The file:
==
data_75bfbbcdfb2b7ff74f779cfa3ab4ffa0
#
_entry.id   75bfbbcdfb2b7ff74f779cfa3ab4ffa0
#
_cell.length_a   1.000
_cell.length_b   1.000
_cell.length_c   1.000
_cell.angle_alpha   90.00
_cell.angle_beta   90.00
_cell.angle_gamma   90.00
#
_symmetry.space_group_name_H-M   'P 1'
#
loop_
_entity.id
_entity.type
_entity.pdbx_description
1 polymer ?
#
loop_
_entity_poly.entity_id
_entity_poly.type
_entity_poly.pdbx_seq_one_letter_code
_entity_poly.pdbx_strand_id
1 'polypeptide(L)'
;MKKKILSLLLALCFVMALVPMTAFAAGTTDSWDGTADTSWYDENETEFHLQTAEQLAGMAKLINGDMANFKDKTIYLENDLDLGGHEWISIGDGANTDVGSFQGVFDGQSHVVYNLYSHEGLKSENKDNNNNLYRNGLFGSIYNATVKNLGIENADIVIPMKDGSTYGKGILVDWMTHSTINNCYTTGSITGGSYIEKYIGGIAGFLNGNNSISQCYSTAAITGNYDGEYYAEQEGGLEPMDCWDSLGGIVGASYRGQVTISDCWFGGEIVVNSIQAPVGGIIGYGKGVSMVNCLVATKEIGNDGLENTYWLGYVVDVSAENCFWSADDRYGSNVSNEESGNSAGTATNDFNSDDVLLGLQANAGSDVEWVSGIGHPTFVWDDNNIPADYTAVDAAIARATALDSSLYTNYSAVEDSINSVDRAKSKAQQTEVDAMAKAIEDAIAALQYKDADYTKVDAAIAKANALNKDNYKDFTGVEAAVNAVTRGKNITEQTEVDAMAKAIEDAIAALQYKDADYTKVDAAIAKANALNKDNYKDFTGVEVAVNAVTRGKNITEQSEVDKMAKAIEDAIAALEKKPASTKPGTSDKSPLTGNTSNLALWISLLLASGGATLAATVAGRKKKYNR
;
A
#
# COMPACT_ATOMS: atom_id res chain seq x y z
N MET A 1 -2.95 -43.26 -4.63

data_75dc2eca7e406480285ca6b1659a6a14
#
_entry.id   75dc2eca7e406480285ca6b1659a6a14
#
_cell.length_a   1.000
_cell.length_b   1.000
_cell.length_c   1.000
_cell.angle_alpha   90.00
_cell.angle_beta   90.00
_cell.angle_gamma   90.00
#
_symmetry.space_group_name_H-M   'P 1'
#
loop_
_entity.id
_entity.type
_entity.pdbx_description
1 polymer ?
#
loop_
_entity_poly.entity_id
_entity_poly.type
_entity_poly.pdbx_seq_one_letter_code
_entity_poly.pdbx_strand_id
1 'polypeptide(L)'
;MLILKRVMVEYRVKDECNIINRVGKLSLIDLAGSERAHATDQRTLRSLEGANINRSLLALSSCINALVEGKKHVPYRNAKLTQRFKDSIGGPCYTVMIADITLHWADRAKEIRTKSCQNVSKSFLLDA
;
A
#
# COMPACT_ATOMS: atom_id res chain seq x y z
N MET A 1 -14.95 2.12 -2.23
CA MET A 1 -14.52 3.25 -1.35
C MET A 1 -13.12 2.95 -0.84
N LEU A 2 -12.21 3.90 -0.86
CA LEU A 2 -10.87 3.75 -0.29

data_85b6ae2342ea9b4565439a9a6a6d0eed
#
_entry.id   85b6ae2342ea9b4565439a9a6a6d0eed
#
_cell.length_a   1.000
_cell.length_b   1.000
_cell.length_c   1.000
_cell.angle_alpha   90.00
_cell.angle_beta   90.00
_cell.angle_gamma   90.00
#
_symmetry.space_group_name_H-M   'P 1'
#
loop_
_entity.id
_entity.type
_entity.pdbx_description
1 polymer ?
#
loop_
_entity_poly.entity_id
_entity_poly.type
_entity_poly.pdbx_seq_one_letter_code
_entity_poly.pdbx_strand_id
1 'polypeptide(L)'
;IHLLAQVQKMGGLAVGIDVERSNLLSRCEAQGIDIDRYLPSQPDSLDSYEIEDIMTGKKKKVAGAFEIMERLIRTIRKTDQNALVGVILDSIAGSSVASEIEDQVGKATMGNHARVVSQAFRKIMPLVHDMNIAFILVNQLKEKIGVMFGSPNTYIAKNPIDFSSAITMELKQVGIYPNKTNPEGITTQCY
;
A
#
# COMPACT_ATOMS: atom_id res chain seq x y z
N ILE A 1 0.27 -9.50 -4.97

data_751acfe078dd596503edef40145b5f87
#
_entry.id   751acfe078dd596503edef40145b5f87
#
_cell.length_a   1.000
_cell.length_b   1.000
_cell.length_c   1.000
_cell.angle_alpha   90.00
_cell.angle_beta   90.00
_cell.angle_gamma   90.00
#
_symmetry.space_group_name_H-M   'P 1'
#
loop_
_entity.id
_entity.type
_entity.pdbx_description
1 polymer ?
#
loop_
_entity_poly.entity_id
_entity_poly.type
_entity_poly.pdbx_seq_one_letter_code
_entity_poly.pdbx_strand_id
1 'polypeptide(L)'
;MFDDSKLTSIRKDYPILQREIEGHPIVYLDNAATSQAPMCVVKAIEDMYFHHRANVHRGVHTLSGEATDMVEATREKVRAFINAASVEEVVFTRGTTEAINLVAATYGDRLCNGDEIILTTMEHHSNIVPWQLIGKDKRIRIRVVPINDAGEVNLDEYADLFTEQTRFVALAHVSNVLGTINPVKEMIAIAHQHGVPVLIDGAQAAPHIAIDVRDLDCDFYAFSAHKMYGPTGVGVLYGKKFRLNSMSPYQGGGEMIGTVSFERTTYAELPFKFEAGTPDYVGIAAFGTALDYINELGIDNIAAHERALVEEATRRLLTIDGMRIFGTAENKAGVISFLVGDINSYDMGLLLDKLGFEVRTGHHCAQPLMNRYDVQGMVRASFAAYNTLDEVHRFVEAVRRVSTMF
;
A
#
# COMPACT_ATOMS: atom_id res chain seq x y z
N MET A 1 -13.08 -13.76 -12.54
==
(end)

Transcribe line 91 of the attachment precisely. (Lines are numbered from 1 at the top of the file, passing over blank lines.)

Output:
1 'polypeptide(L)'